If you’re a webmaster who’s devoted hours upon hours to building up your site and its presence in the natural search results, there’s almost nothing scarier than the thought of logging into your Google Analytics account and seeing the massive drop in traffic that indicates a search engine penalty.
It doesn’t matter if you’re facing manual action by Google or if your site simply fails to meet the quality threshold imposed by an unexpected algorithm update. What does matter is the potential loss of traffic and revenue your site faces if you don’t take the necessary steps to determine whether or not your website is at risk.
To minimize your site’s chances of being struck with a search engine penalty, pay attention to the following three factors:
Factor #1 – Is your content written for humans or computers?
In the “good ol’ days” of SEO, the search engines relied more heavily on the number of keyword repetitions present in a piece of content than on its quality when it came to determining which site to place at the top of the search results.
As you might expect, website owners and early SEO strategists figured this out pretty quickly – resulting in websites that were cluttered with keyword-stuffed articles, “hidden” text displayed in the same color as the page’s background and paragraphs of “optimized” content buried in website footers.
But while these strategies would have helped your site to achieve top rankings in 1996, the search engines have come a long way since these early days. Their algorithms are now much more sophisticated and they’re constantly being improved, as evidenced by 2011’s Google Panda update, which specifically targeted low-value website content.
So how should you proceed when it comes to content creation these days? Simple – write for both your readers and the search engines.
As a website owner, your primary consideration should be developing content that your readers will find useful, as the search engines’ long-term intention is to reward sites that provide the best possible value for their users (even if their algorithms aren’t yet sensitive enough to achieve this 100% of the time).
At the same time, though, throw the search engines a bone when it comes to determining the subject of your content by including your target keywords at least once or twice in your body content in a natural way. Don’t go overboard (10% keyword density, for example, is a dead giveaway that you’re trying to game the system), but do make the purpose of your content clear to both readers and the search engines.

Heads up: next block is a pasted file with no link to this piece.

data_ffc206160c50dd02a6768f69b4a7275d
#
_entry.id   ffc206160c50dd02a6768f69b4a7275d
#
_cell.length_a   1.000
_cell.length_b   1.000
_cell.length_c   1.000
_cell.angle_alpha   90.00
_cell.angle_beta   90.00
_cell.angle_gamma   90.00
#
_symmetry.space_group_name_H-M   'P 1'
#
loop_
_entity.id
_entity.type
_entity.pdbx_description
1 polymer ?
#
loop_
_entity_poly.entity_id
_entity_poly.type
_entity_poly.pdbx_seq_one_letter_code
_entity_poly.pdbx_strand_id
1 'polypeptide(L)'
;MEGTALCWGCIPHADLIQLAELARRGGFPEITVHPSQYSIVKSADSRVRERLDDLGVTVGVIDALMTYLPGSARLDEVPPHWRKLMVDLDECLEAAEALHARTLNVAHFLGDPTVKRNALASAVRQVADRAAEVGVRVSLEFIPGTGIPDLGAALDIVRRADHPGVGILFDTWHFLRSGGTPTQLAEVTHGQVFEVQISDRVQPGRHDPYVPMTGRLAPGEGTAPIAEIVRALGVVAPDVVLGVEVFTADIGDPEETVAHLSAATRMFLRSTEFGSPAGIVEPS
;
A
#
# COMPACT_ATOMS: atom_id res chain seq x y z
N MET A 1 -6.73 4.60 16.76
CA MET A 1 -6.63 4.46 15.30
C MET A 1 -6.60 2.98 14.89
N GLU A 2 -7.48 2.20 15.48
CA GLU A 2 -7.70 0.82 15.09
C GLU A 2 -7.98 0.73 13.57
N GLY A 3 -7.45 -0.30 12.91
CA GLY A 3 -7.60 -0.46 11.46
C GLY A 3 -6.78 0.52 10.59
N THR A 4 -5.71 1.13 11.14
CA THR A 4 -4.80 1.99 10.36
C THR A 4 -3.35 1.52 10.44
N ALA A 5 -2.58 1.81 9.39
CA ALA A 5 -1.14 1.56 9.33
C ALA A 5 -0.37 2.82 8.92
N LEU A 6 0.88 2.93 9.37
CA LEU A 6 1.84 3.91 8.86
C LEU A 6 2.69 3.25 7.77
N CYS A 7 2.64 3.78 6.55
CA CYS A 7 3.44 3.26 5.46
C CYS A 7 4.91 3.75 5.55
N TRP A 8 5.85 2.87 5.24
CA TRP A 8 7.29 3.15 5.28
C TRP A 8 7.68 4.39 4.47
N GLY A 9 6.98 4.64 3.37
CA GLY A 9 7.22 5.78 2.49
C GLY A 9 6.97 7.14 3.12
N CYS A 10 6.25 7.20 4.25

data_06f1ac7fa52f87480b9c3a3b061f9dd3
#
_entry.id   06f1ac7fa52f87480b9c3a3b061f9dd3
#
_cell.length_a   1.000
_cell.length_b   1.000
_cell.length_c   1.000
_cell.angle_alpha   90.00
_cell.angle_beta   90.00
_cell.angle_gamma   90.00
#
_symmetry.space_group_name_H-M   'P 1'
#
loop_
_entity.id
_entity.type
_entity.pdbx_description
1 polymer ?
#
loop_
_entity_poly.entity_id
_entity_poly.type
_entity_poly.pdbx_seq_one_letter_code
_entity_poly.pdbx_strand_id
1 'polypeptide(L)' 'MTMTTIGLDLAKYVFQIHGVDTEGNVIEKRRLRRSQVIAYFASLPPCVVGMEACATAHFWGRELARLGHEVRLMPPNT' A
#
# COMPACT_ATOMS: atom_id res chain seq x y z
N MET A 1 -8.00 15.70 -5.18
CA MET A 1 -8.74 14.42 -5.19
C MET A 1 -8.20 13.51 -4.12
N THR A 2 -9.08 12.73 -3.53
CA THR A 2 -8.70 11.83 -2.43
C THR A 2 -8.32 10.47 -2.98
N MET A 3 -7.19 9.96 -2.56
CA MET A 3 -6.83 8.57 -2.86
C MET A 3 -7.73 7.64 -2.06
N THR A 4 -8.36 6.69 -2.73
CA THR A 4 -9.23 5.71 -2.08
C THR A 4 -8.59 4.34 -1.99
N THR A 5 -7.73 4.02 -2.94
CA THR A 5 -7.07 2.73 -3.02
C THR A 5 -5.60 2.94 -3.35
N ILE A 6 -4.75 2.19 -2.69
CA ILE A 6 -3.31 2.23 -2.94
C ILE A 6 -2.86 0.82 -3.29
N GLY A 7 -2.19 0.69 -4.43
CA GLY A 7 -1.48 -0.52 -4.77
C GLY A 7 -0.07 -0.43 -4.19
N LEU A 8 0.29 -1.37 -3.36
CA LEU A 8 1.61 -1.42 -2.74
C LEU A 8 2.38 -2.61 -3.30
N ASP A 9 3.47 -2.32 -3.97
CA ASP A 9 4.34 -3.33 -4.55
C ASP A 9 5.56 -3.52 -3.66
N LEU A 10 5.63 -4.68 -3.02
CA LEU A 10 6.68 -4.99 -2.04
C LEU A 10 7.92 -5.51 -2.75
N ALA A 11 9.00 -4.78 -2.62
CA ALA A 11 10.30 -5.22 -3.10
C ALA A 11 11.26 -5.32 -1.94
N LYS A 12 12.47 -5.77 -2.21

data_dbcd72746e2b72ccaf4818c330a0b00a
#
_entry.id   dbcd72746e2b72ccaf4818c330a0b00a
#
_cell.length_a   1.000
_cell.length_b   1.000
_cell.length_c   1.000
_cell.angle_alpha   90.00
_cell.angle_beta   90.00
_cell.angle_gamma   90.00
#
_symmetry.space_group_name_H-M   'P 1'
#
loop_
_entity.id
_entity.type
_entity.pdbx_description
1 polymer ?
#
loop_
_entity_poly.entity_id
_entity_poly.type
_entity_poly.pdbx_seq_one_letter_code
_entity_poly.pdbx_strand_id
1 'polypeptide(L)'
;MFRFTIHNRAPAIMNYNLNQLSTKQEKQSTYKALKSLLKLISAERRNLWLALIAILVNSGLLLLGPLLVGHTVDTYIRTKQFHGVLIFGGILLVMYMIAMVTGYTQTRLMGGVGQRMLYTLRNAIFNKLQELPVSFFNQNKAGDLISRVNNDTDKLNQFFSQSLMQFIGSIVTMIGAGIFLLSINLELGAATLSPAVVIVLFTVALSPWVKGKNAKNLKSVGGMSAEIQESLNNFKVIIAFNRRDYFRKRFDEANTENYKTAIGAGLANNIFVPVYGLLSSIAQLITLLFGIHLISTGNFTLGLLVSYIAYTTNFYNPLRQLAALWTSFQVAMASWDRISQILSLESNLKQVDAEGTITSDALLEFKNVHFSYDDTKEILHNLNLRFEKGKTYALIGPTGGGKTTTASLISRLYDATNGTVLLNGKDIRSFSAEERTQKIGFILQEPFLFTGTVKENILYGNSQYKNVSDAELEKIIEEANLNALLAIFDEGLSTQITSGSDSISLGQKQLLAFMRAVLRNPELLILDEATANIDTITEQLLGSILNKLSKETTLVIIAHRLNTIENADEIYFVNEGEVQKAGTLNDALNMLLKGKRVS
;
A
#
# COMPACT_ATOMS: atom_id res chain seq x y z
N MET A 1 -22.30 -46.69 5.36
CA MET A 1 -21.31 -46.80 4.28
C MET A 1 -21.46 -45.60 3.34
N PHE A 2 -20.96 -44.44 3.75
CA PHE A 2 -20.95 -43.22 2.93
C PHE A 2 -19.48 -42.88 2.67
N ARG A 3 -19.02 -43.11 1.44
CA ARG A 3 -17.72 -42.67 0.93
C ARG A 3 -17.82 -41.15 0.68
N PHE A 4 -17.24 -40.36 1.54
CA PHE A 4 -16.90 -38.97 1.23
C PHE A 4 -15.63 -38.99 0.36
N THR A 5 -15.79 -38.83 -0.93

Factor #2 – Is your site too perfectly optimized?
Run a quick Google search for “on-page SEO techniques” and you’ll come up with lists of specific, easily implemented recommendations on how to make your site’s content more search engine friendly.
Now, don’t get me wrong – tips like adding your target keywords to your title tags, optimizing your body content heading tags and creating internal links between your site’s pages are all valid SEO and usability recommendations.
However, it’s totally possible to get carried away with on-page optimization, resulting in a site that’s weirdly uniform in its SEO value. If you’ve completed the exact same optimization steps on all of your pages, you’ve essentially created a digital footprint that tells the search engines, “I’m trying to manipulate your algorithms into ranking my site better.”
There’s no guarantee that doing too much SEO will lead to immediate action taken against your site, but it’s worth noting that Matt Cutts – the head of Google’s Web Spam Team – has been hinting about the possibility of an over-optimization penalty for years. To keep your site safe, focus your efforts on creating highly-valuable content – not on meeting some arbitrarily defined SEO standards.
Factor #3 – How “natural” is your backlink profile?
Finally, one major area that the search engines have been cracking down on recently is link spam – that is, low value backlinks created for the explicit purpose of improving natural search performance.
Google’s Penguin update of 2012 was one of the first major indications that the search giant intended to penalize sites using manipulative link schemes. Since the update’s initial rollout, a number of further Penguin modifications have been released, indicating that the elimination of any benefit generated via link spam is likely to remain a priority for the engines in the near future.
As such, it’s important that you take a look at the quality of the sites pointing links back at your own pages. Start by gathering a list of your existing backlinks using the information provided by Google’s Webmaster Tools program or a third-party system. Analyze your links, paying particular attention to any created on low quality sites for the specific purpose of building SEO value.
If you encounter bad backlinks in your profile, you can either attempt to remove them (using the Google Disavow Links tool if your efforts aren’t successful) or you can try to outweigh their influence by building quality links using more natural methods. Whichever option you choose, make the regular monitoring of your site’s backlink profile a part of your regular SEO routine in order to avoid search engine penalties that could threaten the stability of your web-based business.